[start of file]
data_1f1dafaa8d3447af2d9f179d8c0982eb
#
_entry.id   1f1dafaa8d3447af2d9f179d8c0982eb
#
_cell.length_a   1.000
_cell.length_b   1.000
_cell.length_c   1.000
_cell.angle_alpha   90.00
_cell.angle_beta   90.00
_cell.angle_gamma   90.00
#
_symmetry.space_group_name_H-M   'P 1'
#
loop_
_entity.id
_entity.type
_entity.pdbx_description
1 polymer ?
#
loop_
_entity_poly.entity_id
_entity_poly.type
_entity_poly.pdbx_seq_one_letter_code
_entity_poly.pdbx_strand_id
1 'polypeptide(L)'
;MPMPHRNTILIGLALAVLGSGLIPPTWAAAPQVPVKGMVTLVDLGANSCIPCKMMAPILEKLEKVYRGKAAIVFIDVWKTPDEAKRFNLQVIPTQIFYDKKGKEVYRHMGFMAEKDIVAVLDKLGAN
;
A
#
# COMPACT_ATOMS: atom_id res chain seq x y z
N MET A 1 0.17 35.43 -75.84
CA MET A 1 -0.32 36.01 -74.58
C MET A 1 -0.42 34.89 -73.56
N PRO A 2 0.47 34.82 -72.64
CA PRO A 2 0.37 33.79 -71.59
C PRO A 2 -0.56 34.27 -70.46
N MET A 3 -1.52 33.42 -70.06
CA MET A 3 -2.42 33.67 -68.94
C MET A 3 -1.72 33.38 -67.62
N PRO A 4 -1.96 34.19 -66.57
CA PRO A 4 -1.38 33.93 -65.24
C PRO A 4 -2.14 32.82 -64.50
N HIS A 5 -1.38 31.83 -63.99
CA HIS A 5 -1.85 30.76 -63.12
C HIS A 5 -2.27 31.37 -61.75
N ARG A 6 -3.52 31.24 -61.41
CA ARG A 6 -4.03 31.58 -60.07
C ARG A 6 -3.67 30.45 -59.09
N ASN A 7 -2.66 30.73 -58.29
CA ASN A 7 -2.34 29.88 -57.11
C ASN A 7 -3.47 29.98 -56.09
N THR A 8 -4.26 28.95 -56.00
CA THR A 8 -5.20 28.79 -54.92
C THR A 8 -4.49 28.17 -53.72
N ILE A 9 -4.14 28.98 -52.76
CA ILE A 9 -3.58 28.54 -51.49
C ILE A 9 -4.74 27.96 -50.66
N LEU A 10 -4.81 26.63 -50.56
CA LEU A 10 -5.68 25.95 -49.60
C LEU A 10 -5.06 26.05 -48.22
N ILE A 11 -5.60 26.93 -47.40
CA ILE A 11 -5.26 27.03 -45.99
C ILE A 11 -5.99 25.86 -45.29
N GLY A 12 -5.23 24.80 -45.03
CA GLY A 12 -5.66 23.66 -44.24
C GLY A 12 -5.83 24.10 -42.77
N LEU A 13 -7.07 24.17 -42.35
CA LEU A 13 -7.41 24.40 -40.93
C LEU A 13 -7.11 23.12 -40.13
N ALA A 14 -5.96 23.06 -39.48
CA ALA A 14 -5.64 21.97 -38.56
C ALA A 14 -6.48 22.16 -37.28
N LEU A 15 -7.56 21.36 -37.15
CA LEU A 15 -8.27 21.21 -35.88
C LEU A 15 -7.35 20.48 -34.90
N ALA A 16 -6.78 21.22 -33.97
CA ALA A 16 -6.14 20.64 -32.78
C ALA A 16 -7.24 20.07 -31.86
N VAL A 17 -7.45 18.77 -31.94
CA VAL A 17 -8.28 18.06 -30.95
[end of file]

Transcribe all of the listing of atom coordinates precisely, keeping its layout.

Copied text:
data_1f1dafaa8d3447af2d9f179d8c0982eb
#
_entry.id   1f1dafaa8d3447af2d9f179d8c0982eb
#
_cell.length_a   1.000
_cell.length_b   1.000
_cell.length_c   1.000
_cell.angle_alpha   90.00
_cell.angle_beta   90.00
_cell.angle_gamma   90.00
#
_symmetry.space_group_name_H-M   'P 1'
#
loop_
_entity.id
_entity.type
_entity.pdbx_description
1 polymer ?
#
loop_
_entity_poly.entity_id
_entity_poly.type
_entity_poly.pdbx_seq_one_letter_code
_entity_poly.pdbx_strand_id
1 'polypeptide(L)'
;MPMPHRNTILIGLALAVLGSGLIPPTWAAAPQVPVKGMVTLVDLGANSCIPCKMMAPILEKLEKVYRGKAAIVFIDVWKTPDEAKRFNLQVIPTQIFYDKKGKEVYRHMGFMAEKDIVAVLDKLGAN
;
A
#
# COMPACT_ATOMS: atom_id res chain seq x y z
N MET A 1 0.17 35.43 -75.84
CA MET A 1 -0.32 36.01 -74.58
C MET A 1 -0.42 34.89 -73.56
N PRO A 2 0.47 34.82 -72.64
CA PRO A 2 0.37 33.79 -71.59
C PRO A 2 -0.56 34.27 -70.46
N MET A 3 -1.52 33.42 -70.06
CA MET A 3 -2.42 33.67 -68.94
C MET A 3 -1.72 33.38 -67.62
N PRO A 4 -1.96 34.19 -66.57
CA PRO A 4 -1.38 33.93 -65.24
C PRO A 4 -2.14 32.82 -64.50
N HIS A 5 -1.38 31.83 -63.99
CA HIS A 5 -1.85 30.76 -63.12
C HIS A 5 -2.27 31.37 -61.75
N ARG A 6 -3.52 31.24 -61.41
CA ARG A 6 -4.03 31.58 -60.07
C ARG A 6 -3.67 30.45 -59.09
N ASN A 7 -2.66 30.73 -58.29
CA ASN A 7 -2.34 29.88 -57.11
C ASN A 7 -3.47 29.98 -56.09
N THR A 8 -4.26 28.95 -56.00
CA THR A 8 -5.20 28.79 -54.92
C THR A 8 -4.49 28.17 -53.72
N ILE A 9 -4.14 28.98 -52.76
CA ILE A 9 -3.58 28.54 -51.49
C ILE A 9 -4.74 27.96 -50.66
N LEU A 10 -4.81 26.63 -50.56
CA LEU A 10 -5.68 25.95 -49.60
C LEU A 10 -5.06 26.05 -48.22
N ILE A 11 -5.60 26.93 -47.40
CA ILE A 11 -5.26 27.03 -45.99
C ILE A 11 -5.99 25.86 -45.29
N GLY A 12 -5.23 24.80 -45.03
CA GLY A 12 -5.66 23.66 -44.24
C GLY A 12 -5.83 24.10 -42.77
N LEU A 13 -7.07 24.17 -42.35
CA LEU A 13 -7.41 24.40 -40.93
C LEU A 13 -7.11 23.12 -40.13
N ALA A 14 -5.96 23.06 -39.48
CA ALA A 14 -5.64 21.97 -38.56
C ALA A 14 -6.48 22.16 -37.28
N LEU A 15 -7.56 21.36 -37.15
CA LEU A 15 -8.27 21.21 -35.88
C LEU A 15 -7.35 20.48 -34.90
N ALA A 16 -6.78 21.22 -33.97
CA ALA A 16 -6.14 20.64 -32.78
C ALA A 16 -7.24 20.07 -31.86
N VAL A 17 -7.45 18.77 -31.94
CA VAL A 17 -8.28 18.06 -30.95